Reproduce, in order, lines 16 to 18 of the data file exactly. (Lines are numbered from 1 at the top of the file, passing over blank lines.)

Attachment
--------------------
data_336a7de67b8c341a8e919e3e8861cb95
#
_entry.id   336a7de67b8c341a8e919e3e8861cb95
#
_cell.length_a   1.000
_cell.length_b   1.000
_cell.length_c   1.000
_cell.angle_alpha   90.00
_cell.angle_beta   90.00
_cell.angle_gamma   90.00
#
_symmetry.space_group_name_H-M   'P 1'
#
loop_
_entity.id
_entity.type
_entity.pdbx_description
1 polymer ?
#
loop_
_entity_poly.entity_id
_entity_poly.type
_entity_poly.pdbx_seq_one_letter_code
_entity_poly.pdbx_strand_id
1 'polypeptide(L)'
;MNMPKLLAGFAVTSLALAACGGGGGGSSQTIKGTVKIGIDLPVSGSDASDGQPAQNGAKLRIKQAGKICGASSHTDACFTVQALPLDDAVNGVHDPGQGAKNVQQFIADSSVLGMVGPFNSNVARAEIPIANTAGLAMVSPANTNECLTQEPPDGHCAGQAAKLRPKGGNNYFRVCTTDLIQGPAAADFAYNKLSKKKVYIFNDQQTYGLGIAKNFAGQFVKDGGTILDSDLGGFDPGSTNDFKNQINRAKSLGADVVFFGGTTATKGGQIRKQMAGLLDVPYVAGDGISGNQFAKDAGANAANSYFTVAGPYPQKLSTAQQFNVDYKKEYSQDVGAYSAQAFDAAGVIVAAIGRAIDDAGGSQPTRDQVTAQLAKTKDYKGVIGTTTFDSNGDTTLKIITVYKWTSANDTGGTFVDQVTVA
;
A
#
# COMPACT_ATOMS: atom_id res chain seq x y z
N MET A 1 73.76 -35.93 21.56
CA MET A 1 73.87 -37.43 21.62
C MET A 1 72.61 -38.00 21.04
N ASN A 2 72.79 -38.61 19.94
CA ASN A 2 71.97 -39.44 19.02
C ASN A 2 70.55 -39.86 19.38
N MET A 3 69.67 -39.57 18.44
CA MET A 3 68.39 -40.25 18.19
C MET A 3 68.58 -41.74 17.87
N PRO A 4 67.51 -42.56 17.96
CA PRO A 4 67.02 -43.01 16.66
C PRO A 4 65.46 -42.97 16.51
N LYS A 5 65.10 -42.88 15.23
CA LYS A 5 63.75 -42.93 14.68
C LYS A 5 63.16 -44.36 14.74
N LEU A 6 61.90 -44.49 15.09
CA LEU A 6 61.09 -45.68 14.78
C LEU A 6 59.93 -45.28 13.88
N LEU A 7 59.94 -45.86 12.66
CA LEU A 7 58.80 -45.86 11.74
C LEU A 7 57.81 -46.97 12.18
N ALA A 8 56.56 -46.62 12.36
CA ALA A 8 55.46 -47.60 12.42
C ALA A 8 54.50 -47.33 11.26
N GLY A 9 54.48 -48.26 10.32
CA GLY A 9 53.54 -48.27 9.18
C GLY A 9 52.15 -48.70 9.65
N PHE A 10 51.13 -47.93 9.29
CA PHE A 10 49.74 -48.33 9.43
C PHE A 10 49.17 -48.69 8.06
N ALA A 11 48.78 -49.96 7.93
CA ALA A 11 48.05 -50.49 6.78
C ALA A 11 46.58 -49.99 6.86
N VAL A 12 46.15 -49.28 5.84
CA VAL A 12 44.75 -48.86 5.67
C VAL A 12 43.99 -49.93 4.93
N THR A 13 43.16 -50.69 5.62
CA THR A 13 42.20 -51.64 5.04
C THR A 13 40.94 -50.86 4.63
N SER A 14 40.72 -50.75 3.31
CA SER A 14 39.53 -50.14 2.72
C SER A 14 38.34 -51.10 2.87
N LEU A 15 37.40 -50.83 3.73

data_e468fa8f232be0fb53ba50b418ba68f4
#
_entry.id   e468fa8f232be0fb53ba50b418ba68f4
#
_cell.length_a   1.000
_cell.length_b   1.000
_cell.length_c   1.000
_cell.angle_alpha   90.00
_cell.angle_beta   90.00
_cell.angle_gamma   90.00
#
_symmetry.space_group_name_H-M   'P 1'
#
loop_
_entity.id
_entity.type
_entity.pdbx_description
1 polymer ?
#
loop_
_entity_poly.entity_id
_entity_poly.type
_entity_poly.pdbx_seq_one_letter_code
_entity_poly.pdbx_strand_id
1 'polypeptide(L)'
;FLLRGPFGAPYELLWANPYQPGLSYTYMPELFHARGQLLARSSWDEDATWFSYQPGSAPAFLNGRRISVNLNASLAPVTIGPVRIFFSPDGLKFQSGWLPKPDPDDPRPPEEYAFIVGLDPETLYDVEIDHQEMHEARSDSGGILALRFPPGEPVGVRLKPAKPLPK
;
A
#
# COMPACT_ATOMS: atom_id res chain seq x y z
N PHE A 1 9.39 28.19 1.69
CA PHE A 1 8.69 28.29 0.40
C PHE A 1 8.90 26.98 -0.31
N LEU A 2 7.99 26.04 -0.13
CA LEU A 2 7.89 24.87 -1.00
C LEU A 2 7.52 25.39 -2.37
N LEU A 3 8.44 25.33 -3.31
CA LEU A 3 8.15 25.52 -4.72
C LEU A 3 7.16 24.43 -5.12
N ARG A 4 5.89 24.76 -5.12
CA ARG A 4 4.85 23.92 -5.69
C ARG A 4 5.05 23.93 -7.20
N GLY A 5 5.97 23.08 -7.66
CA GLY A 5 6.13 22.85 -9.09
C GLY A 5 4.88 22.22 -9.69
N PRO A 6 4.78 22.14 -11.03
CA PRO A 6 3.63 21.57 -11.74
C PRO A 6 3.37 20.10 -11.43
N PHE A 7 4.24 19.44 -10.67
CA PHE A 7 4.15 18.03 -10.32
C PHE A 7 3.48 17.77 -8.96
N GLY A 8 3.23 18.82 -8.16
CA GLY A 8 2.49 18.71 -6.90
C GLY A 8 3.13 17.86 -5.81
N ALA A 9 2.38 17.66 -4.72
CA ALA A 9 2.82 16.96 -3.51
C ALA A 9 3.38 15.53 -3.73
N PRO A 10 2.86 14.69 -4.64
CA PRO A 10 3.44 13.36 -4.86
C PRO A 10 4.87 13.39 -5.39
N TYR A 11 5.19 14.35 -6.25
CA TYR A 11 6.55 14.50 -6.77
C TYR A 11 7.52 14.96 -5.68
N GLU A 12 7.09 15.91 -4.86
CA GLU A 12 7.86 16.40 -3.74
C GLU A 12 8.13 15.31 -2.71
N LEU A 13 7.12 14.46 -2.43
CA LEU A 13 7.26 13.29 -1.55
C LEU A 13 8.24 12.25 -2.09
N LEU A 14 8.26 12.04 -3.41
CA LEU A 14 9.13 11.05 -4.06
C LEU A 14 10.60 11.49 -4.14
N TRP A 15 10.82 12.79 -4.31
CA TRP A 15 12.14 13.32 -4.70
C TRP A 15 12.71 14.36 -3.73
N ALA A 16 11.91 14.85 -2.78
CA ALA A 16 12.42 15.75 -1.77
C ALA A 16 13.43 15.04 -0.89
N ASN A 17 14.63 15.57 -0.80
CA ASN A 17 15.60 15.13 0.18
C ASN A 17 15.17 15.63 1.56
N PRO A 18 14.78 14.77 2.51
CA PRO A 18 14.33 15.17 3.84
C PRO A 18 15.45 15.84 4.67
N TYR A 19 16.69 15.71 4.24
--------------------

_entity.type
_entity.pdbx_description
1 polymer ?